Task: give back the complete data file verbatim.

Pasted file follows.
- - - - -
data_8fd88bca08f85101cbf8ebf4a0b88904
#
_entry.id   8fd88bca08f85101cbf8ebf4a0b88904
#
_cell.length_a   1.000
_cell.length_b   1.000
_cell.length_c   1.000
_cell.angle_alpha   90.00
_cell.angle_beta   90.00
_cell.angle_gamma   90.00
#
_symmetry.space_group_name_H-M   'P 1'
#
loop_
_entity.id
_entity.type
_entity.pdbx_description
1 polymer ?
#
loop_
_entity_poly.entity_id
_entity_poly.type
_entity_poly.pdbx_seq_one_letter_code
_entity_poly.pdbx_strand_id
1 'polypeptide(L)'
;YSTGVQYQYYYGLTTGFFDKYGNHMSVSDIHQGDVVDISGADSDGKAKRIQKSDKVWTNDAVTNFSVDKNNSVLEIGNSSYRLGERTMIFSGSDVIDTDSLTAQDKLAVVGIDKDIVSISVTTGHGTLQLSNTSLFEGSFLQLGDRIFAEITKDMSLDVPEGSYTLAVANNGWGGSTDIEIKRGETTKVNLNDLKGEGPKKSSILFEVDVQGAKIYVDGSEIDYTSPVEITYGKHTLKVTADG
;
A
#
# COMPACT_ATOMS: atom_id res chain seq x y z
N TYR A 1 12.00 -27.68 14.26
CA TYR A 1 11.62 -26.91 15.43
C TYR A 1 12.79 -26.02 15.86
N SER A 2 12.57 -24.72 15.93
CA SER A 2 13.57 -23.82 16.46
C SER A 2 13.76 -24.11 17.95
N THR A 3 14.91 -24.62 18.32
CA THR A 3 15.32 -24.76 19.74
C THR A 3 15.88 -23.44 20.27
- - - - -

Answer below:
data_8fd88bca08f85101cbf8ebf4a0b88904
#
_entry.id   8fd88bca08f85101cbf8ebf4a0b88904
#
_cell.length_a   1.000
_cell.length_b   1.000
_cell.length_c   1.000
_cell.angle_alpha   90.00
_cell.angle_beta   90.00
_cell.angle_gamma   90.00
#
_symmetry.space_group_name_H-M   'P 1'
#
loop_
_entity.id
_entity.type
_entity.pdbx_description
1 polymer ?
#
loop_
_entity_poly.entity_id
_entity_poly.type
_entity_poly.pdbx_seq_one_letter_code
_entity_poly.pdbx_strand_id
1 'polypeptide(L)'
;YSTGVQYQYYYGLTTGFFDKYGNHMSVSDIHQGDVVDISGADSDGKAKRIQKSDKVWTNDAVTNFSVDKNNSVLEIGNSSYRLGERTMIFSGSDVIDTDSLTAQDKLAVVGIDKDIVSISVTTGHGTLQLSNTSLFEGSFLQLGDRIFAEITKDMSLDVPEGSYTLAVANNGWGGSTDIEIKRGETTKVNLNDLKGEGPKKSSILFEVDVQGAKIYVDGSEIDYTSPVEITYGKHTLKVTADG
;
A
#
# COMPACT_ATOMS: atom_id res chain seq x y z
N TYR A 1 12.00 -27.68 14.26
CA TYR A 1 11.62 -26.91 15.43
C TYR A 1 12.79 -26.02 15.86
N SER A 2 12.57 -24.72 15.93
CA SER A 2 13.57 -23.82 16.46
C SER A 2 13.76 -24.11 17.95
N THR A 3 14.91 -24.62 18.32
CA THR A 3 15.32 -24.76 19.74
C THR A 3 15.88 -23.44 20.27